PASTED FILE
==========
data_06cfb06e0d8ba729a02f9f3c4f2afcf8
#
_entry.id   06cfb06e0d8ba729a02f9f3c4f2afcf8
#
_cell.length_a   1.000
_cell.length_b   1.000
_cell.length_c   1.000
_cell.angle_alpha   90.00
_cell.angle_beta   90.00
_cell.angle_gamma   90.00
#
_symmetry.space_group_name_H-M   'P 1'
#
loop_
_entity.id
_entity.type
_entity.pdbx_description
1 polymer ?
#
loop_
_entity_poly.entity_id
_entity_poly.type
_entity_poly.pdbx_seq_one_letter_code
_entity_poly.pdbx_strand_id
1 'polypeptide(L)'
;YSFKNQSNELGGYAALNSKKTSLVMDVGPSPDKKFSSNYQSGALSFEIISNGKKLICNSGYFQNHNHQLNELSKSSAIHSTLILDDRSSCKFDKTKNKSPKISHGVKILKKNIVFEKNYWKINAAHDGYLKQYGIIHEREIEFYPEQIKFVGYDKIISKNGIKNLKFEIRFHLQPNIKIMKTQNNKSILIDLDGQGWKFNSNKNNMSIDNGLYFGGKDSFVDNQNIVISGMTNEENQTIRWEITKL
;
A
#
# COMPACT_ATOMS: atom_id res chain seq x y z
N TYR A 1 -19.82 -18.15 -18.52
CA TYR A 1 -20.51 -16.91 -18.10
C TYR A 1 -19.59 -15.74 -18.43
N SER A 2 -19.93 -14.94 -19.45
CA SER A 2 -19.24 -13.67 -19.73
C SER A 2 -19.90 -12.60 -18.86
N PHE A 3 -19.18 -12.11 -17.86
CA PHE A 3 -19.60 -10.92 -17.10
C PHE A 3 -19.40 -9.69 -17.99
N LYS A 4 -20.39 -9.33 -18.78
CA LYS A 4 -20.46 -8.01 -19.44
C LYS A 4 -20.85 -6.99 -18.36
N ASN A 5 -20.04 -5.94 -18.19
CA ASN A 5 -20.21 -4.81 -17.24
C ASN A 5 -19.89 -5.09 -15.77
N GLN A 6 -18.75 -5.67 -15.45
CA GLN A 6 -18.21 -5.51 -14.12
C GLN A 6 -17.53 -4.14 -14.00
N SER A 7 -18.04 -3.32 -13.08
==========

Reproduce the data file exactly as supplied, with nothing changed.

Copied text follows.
data_06cfb06e0d8ba729a02f9f3c4f2afcf8
#
_entry.id   06cfb06e0d8ba729a02f9f3c4f2afcf8
#
_cell.length_a   1.000
_cell.length_b   1.000
_cell.length_c   1.000
_cell.angle_alpha   90.00
_cell.angle_beta   90.00
_cell.angle_gamma   90.00
#
_symmetry.space_group_name_H-M   'P 1'
#
loop_
_entity.id
_entity.type
_entity.pdbx_description
1 polymer ?
#
loop_
_entity_poly.entity_id
_entity_poly.type
_entity_poly.pdbx_seq_one_letter_code
_entity_poly.pdbx_strand_id
1 'polypeptide(L)'
;YSFKNQSNELGGYAALNSKKTSLVMDVGPSPDKKFSSNYQSGALSFEIISNGKKLICNSGYFQNHNHQLNELSKSSAIHSTLILDDRSSCKFDKTKNKSPKISHGVKILKKNIVFEKNYWKINAAHDGYLKQYGIIHEREIEFYPEQIKFVGYDKIISKNGIKNLKFEIRFHLQPNIKIMKTQNNKSILIDLDGQGWKFNSNKNNMSIDNGLYFGGKDSFVDNQNIVISGMTNEENQTIRWEITKL
;
A
#
# COMPACT_ATOMS: atom_id res chain seq x y z
N TYR A 1 -19.82 -18.15 -18.52
CA TYR A 1 -20.51 -16.91 -18.10
C TYR A 1 -19.59 -15.74 -18.43
N SER A 2 -19.93 -14.94 -19.45
CA SER A 2 -19.24 -13.67 -19.73
C SER A 2 -19.90 -12.60 -18.86
N PHE A 3 -19.18 -12.11 -17.86
CA PHE A 3 -19.60 -10.92 -17.10
C PHE A 3 -19.40 -9.69 -17.99
N LYS A 4 -20.39 -9.33 -18.78
CA LYS A 4 -20.46 -8.01 -19.44
C LYS A 4 -20.85 -6.99 -18.36
N ASN A 5 -20.04 -5.94 -18.19
CA ASN A 5 -20.21 -4.81 -17.24
C ASN A 5 -19.89 -5.09 -15.77
N GLN A 6 -18.75 -5.67 -15.45
CA GLN A 6 -18.21 -5.51 -14.12
C GLN A 6 -17.53 -4.14 -14.00
N SER A 7 -18.04 -3.32 -13.08